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BOLIVIA’S coup President Jeanine Anez has dropped out of next month’s presidential elections after polls showed her scraping just over 5 per cent of the vote.
Ms Anez, who was appointed by the army after it forced just re-elected president Evo Morales from power last November, said she was withdrawing “to ensure there is a winner who defends democracy” against Mr Morales’s Movement for Socialism (MAS), which all polls continue to show in first place.
Polls this week showed that MAS candidate Luis Arce would win in the first round with 38.5 per cent of the vote, less than Mr Morales’s 47 per cent first-round win last year, which the opposition refused to accept.
But the showing would avoid a second round run-off because it is more than 10 points ahead of any other candidate, with former president Carlos Mesa in second place on 12.9 per cent.
Fascist paramilitary leader and millionaire Luis Camacho, who organised the violent riots that preceded the army putsch last winter and famously stormed the presidential palace during the coup, tearing down the Pachamama emblem of indigenous Bolivians, is in third place.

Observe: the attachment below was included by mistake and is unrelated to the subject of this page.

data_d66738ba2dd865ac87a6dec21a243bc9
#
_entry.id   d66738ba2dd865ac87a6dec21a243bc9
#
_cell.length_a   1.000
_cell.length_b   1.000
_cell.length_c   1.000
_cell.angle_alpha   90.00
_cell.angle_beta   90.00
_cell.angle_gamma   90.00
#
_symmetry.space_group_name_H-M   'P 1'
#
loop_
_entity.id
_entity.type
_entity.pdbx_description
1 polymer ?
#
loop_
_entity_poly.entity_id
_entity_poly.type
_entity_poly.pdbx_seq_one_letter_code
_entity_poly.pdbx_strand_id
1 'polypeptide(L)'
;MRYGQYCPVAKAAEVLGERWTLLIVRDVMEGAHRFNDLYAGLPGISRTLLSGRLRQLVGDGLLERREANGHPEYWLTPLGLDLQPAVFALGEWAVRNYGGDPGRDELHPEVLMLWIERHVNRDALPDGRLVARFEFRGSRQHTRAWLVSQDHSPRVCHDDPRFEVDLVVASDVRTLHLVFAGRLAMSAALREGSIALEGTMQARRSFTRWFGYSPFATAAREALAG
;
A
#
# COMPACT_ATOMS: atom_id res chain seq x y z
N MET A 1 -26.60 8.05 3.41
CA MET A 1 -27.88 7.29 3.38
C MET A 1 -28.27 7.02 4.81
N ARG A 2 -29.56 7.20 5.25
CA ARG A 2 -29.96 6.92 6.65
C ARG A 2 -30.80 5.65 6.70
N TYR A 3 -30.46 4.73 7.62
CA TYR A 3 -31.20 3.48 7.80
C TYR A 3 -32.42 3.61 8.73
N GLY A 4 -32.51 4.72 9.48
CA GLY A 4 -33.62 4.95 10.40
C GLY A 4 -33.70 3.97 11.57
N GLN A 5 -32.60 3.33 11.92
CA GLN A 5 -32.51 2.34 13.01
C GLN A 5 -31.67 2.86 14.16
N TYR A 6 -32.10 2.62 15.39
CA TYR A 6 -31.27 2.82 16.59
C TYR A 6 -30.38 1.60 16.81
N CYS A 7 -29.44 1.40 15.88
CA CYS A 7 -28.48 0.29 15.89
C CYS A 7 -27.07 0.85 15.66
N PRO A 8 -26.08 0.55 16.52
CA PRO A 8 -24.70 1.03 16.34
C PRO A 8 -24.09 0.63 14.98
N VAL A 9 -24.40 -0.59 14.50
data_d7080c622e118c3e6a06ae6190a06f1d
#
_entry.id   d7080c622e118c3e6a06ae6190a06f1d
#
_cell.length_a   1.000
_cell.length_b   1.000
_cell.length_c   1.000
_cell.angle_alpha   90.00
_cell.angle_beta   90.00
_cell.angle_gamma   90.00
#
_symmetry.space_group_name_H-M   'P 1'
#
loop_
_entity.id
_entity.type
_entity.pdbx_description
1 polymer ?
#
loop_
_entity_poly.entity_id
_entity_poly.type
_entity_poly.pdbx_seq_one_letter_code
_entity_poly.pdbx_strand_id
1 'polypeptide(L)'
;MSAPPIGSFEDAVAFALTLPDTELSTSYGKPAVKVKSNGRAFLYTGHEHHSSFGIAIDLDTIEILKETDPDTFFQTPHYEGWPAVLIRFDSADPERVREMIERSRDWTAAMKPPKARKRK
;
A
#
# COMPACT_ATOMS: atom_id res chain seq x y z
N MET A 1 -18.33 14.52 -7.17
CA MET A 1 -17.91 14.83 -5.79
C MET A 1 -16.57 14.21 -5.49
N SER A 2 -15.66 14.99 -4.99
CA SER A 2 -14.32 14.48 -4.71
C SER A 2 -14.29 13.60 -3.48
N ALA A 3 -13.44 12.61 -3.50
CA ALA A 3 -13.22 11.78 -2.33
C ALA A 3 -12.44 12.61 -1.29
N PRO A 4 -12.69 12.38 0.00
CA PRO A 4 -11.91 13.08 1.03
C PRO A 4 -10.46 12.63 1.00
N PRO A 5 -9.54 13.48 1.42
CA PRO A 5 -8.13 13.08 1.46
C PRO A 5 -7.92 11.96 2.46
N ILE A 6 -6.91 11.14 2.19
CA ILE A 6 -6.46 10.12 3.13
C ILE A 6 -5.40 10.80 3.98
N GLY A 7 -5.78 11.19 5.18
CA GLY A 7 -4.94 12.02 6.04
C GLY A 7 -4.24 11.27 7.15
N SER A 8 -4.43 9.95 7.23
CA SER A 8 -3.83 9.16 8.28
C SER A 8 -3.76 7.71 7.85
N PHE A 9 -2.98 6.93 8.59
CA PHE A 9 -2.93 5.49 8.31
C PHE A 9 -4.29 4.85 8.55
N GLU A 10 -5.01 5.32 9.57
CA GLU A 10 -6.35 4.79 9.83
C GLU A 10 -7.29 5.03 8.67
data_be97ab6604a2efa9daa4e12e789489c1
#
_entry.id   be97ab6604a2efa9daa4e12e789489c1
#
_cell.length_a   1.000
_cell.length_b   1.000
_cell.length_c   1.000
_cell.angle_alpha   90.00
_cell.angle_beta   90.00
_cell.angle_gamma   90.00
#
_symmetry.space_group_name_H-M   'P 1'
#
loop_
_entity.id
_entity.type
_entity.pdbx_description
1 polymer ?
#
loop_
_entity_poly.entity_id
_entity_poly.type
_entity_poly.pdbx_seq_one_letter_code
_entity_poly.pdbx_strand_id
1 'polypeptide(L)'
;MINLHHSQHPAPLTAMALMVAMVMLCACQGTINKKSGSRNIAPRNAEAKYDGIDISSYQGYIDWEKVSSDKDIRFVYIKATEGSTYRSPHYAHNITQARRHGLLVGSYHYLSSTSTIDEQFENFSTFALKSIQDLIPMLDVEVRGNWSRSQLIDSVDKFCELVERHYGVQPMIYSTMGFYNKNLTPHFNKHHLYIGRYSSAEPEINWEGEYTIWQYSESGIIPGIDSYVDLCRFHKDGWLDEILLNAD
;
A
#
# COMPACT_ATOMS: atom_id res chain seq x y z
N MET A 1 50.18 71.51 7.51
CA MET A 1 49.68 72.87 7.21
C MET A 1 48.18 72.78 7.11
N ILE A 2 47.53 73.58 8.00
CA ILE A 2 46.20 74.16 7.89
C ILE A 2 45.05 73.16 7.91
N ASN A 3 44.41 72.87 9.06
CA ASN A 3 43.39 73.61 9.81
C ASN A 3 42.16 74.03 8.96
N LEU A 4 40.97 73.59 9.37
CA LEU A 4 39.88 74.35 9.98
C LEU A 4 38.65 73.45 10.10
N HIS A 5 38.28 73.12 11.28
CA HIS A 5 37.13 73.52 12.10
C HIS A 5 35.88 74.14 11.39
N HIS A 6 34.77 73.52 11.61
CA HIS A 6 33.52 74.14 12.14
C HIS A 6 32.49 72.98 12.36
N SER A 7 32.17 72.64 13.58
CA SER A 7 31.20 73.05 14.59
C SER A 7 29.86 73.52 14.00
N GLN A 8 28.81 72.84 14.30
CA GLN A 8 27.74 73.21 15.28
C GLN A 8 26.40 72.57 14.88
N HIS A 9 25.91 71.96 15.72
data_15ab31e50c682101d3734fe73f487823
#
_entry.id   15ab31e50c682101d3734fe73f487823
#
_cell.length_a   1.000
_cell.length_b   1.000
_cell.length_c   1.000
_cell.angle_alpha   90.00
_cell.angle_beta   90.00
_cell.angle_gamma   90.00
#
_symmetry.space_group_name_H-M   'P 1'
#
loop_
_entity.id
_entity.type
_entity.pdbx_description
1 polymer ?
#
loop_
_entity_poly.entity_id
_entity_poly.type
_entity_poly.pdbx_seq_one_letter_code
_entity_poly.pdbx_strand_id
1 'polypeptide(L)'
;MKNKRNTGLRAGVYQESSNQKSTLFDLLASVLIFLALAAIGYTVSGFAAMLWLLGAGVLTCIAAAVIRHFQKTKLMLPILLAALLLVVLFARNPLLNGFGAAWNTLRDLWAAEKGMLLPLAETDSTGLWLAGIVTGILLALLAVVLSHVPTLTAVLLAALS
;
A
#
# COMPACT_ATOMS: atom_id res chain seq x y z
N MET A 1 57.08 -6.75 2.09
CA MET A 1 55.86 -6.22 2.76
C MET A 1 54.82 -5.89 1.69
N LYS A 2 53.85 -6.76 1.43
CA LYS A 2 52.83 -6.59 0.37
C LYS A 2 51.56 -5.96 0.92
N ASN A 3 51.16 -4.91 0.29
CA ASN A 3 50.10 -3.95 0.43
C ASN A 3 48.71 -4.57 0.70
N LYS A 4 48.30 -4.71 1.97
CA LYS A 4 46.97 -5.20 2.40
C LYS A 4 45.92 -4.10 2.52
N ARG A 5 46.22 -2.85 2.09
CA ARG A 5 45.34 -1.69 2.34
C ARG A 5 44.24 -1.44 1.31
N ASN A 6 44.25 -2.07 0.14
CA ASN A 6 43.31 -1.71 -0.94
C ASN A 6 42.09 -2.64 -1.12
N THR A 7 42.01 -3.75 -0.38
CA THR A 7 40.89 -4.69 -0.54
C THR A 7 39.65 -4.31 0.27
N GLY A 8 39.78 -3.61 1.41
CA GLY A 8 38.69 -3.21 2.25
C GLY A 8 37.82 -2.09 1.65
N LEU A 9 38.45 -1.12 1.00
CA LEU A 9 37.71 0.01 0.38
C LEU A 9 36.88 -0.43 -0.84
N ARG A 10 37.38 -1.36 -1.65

Ms Anez did not endorse either, but said the right should unite behind one candidate.
But Mr Morales, who has been banned from standing, said: “Anez and her government are in freefall. On October 18 we will recover democracy and defeat the crisis.”
Bolivia’s ombudsman published a report on Thursday pointing to “crimes against humanity” committed by Ms Anez’s government, which killed scores of mostly indigenous protesters against Mr Morales’s overthrow in its first weeks.
It records that police arrested large numbers simply for demonstrating against the coup, details cases in which individual MAS supporters were tortured or killed and describes an “execution” of 20 people in Sacaba and Senkata on the outskirts of La Paz.
These crimes were “systematically committed against the civilian population under the knowledge of, orders and instructions issued by the transitional government.”
Mr Morales suggested that in the context of the report Ms Anez’s withdrawal from the race could be motivated by her need to “negotiate impunity” for her government’s crimes as well as to unite the right.
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